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The "Techlash:" Trouble in Paradise

Where to go from here


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Many entrepreneurs approach the creation of their next venture in the same way. This model is broken and needs to be re-examined. It looks like this: You ask yourself “what cool thing could I do with X†?” (Where “ X+” is a computer, a network, an iphone, AI, blockchain or any new technology that comes along). You identify developments in science, technology, demographics and markets. You then identify one or more Xs that may serve as a basis for disrupting an existing industry. Presto! You have an idea for your venture.

This is the model for Facebook, Uber, Airbnb and many others. It works, sometimes spectacularly – providing new capabilities, convenience, opportunity and unimaginable wealth. Entrepreneurs taking this approach have become legends: Steve Jobs, Bill Gates, Larry Page, Sergey Brin, Mark Zuckerberg. (One legend, Jeff Bezos, has become the richest person in the world.)

You know the old saying: “If it ain’t broke, don’t fix it.” But perhaps it’s broken. And even “broke” (as in bankrupt). The dominant model also has a dark side.

Consider this:

● Silicon Valley treats women badly – as can be seen in its “bro” culture, its lack of diversity in senior positions, the number of women who receive funding as startup CEOs. (The tools of tech made the #metoo movement possible, but the hostile culture†of tech made the movement a necessity.)

● Addictive technology hurting our children.

● Technology captures too much of our time and attention, making us less productive and more isolated.

● Tech’s unintended, though predictable, costs, are borne by the many – those in San Francisco, LA and Seattle who can no longer afford to pay for housing – while its largest benefits go to its investors and billionaire entrepreneurs.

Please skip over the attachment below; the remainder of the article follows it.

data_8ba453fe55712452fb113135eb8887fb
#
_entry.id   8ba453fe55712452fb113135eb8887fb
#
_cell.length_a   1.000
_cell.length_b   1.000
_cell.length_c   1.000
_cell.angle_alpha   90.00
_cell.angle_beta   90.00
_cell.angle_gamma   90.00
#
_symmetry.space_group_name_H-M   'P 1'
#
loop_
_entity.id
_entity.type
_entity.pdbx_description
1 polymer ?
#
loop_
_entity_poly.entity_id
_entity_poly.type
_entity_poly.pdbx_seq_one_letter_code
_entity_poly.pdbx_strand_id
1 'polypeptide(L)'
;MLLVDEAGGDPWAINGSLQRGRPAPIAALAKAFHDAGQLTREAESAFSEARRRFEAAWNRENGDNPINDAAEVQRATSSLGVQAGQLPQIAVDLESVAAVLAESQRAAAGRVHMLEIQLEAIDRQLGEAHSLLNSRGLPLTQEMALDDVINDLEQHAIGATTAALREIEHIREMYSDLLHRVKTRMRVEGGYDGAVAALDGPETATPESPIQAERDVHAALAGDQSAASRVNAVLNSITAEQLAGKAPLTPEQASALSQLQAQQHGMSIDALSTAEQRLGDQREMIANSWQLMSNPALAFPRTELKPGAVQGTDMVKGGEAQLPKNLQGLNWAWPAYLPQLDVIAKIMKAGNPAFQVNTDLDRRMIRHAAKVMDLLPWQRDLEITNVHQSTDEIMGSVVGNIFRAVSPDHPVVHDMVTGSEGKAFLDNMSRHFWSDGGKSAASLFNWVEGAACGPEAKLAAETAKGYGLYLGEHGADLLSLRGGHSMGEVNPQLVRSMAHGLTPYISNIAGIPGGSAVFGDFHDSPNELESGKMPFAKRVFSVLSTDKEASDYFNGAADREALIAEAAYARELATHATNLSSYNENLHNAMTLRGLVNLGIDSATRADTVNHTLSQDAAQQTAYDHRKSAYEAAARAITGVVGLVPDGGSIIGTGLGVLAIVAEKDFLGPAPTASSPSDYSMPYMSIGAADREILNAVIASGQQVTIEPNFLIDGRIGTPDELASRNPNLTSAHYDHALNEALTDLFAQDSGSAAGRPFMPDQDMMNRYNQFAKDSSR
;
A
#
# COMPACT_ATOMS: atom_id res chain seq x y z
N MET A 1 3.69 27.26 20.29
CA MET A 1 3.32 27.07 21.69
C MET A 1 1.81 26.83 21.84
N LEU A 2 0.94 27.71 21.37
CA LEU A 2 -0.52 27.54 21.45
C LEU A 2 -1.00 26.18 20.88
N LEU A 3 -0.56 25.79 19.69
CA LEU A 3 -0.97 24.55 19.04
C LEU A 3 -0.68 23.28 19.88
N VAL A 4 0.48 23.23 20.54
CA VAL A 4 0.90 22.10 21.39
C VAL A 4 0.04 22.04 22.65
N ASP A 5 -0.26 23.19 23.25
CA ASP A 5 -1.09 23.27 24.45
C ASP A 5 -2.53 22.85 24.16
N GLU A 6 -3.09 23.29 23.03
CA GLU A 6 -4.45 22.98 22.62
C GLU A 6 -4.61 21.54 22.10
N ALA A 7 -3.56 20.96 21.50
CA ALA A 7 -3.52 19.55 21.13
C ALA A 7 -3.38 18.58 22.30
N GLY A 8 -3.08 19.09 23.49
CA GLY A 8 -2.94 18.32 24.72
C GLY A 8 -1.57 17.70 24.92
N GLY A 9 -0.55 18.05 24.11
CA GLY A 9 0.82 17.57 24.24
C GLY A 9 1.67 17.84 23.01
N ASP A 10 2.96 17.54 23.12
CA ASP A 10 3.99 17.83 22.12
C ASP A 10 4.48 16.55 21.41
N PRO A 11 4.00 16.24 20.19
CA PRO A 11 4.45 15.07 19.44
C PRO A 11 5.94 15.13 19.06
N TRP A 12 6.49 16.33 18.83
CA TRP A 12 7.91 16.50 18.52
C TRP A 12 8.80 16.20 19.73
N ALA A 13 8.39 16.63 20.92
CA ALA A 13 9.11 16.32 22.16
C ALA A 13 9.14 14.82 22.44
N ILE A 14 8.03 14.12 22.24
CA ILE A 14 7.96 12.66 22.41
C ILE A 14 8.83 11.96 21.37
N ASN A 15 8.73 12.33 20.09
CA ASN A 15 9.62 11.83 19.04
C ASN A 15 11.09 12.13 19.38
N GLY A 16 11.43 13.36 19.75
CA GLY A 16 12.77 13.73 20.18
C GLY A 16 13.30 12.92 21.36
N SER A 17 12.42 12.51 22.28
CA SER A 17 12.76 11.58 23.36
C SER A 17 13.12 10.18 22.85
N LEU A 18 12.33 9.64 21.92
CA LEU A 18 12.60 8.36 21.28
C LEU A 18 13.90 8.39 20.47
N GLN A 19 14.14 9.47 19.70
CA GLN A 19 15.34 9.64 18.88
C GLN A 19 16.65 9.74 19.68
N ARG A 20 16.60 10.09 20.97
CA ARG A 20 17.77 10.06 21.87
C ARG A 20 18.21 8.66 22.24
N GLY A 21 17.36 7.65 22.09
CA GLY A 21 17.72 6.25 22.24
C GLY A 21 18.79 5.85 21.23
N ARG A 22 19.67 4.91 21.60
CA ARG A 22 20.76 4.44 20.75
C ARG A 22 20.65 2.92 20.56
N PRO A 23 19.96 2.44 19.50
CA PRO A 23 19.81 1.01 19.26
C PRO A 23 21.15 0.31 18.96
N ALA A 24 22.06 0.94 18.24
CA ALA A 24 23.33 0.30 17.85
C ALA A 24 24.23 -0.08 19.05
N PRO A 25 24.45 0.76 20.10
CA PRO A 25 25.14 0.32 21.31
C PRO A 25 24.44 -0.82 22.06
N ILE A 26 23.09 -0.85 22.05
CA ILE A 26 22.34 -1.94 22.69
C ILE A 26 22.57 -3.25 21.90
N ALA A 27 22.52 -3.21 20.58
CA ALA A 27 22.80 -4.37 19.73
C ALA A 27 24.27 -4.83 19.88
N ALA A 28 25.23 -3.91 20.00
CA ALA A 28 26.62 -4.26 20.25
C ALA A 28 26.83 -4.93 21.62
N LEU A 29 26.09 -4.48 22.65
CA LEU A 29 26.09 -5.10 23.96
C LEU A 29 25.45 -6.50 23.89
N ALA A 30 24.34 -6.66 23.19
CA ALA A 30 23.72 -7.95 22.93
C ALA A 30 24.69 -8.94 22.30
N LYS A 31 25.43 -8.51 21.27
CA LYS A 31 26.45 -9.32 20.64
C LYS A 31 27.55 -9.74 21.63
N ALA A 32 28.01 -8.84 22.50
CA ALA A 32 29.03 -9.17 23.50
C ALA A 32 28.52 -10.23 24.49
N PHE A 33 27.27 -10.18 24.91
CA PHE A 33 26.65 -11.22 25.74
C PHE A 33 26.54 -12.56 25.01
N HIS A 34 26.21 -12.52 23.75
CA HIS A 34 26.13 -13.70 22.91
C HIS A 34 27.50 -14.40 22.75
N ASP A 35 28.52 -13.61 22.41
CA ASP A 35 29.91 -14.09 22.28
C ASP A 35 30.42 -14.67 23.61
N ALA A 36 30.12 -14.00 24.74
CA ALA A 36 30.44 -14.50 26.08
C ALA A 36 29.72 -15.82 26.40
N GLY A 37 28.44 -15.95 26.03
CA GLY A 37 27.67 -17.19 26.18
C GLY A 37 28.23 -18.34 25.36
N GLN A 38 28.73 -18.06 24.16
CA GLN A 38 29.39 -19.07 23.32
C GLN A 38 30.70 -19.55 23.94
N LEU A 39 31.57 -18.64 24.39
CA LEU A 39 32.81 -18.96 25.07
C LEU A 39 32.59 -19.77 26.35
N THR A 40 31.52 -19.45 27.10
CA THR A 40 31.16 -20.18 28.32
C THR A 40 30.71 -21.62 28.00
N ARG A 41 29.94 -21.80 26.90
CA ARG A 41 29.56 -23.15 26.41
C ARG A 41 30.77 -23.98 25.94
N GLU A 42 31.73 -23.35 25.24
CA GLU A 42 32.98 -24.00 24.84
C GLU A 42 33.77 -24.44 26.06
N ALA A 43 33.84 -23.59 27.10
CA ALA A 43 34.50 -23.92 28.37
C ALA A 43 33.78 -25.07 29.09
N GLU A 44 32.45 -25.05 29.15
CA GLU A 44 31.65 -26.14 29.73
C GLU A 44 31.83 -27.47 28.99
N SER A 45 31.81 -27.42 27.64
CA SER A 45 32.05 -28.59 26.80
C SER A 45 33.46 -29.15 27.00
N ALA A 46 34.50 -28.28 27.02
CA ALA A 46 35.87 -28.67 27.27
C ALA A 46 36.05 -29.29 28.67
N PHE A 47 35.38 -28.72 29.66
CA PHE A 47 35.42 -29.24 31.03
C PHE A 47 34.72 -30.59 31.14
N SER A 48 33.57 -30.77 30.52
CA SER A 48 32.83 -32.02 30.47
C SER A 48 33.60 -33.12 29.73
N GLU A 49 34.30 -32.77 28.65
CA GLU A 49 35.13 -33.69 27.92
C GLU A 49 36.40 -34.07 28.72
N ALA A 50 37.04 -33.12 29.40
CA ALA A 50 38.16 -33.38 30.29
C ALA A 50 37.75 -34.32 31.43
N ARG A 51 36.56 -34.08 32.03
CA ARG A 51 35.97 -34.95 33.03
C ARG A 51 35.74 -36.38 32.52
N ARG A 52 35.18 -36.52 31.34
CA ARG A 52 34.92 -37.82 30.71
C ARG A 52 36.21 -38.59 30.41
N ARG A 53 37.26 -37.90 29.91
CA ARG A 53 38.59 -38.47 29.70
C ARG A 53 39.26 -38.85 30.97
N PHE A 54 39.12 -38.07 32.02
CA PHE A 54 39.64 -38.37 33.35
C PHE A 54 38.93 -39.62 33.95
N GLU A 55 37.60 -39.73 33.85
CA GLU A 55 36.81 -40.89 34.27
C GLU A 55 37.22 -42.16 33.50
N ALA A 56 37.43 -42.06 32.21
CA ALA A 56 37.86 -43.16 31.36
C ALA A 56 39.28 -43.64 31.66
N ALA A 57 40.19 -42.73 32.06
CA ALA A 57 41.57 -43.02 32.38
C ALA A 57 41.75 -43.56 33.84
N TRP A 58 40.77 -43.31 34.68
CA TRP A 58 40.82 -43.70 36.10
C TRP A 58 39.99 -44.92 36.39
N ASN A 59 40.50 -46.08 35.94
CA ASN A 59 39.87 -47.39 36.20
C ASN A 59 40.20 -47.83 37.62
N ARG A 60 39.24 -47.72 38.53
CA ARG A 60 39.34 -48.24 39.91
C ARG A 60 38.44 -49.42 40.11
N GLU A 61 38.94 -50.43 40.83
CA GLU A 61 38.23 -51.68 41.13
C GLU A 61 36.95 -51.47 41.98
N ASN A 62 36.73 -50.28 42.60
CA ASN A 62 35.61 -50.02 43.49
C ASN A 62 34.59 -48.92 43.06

● Fake news freely distributed by social media, undermines our democratic institutions and our democracy itself.

● The cost of our social connectivity is paid for with our personal data; our data, the currency we provide without conscious thought, disenfranchises us via agreements we didn’t read or, even if we did, we didn’t understand or couldn’t negotiate.

● Operations like Cambridge Analytica and Black Cube will do whatever they can to leverage our data, not for good, but for the benefit of the highest bidder. (The highest bidder may well be a foreign power, a hate group or the political party that opposes everything you stand for.)

The problems referenced above may seem disconnected. And you may not care about any of these things if your measure of success is money. In 2018 Apple, Google, Facebook and Amazon reported record earnings. Amazon’s profits topped $1 billion. Even after the Cambridge Analytica debacle Facebook’s market strength remains undiminished. From a purely financial perspective the so-called “techlash” remains a non-issue.

My perspective: Too many entrepreneurs embrace Gordon Gekko’s, “Greed is Good” credo combined with a naive fascination and lust for the magic of the next new thing. This sets up conditions that give rise to each of the unintended (but predictable) consequences referenced above. Now the tech sector is falling out of favor. Dozens of articles have described the public’s growing discomfort with Silicon Valley and what it represents. Once a place of wonder and magic, a real-world Disneyland where dreams came true, Silicon Valley seems now to be struggling.